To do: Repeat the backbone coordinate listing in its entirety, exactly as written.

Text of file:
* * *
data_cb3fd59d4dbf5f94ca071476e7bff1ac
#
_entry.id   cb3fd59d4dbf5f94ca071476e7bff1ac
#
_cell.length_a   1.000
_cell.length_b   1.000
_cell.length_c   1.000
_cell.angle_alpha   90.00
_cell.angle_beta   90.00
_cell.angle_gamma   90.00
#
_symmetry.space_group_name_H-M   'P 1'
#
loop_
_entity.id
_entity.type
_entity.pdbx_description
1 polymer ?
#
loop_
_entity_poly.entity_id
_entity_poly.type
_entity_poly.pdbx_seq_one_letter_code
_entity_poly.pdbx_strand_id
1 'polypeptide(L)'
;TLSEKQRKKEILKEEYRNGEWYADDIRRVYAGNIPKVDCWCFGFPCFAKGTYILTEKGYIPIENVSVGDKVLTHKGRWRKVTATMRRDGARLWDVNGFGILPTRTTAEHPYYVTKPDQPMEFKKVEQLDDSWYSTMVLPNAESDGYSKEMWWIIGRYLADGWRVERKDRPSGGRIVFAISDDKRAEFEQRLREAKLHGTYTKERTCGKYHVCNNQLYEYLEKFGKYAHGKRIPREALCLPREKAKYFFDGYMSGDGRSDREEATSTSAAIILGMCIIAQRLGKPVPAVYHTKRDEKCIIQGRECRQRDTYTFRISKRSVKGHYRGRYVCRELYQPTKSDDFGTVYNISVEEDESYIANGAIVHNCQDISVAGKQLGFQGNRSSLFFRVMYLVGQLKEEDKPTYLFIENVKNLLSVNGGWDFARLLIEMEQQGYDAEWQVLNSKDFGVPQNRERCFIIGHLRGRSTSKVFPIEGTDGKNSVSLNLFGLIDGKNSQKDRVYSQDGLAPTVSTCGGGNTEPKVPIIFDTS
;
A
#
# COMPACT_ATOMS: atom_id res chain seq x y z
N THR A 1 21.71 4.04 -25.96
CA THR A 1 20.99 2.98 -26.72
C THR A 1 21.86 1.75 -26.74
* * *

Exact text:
data_cb3fd59d4dbf5f94ca071476e7bff1ac
#
_entry.id   cb3fd59d4dbf5f94ca071476e7bff1ac
#
_cell.length_a   1.000
_cell.length_b   1.000
_cell.length_c   1.000
_cell.angle_alpha   90.00
_cell.angle_beta   90.00
_cell.angle_gamma   90.00
#
_symmetry.space_group_name_H-M   'P 1'
#
loop_
_entity.id
_entity.type
_entity.pdbx_description
1 polymer ?
#
loop_
_entity_poly.entity_id
_entity_poly.type
_entity_poly.pdbx_seq_one_letter_code
_entity_poly.pdbx_strand_id
1 'polypeptide(L)'
;TLSEKQRKKEILKEEYRNGEWYADDIRRVYAGNIPKVDCWCFGFPCFAKGTYILTEKGYIPIENVSVGDKVLTHKGRWRKVTATMRRDGARLWDVNGFGILPTRTTAEHPYYVTKPDQPMEFKKVEQLDDSWYSTMVLPNAESDGYSKEMWWIIGRYLADGWRVERKDRPSGGRIVFAISDDKRAEFEQRLREAKLHGTYTKERTCGKYHVCNNQLYEYLEKFGKYAHGKRIPREALCLPREKAKYFFDGYMSGDGRSDREEATSTSAAIILGMCIIAQRLGKPVPAVYHTKRDEKCIIQGRECRQRDTYTFRISKRSVKGHYRGRYVCRELYQPTKSDDFGTVYNISVEEDESYIANGAIVHNCQDISVAGKQLGFQGNRSSLFFRVMYLVGQLKEEDKPTYLFIENVKNLLSVNGGWDFARLLIEMEQQGYDAEWQVLNSKDFGVPQNRERCFIIGHLRGRSTSKVFPIEGTDGKNSVSLNLFGLIDGKNSQKDRVYSQDGLAPTVSTCGGGNTEPKVPIIFDTS
;
A
#
# COMPACT_ATOMS: atom_id res chain seq x y z
N THR A 1 21.71 4.04 -25.96
CA THR A 1 20.99 2.98 -26.72
C THR A 1 21.86 1.75 -26.74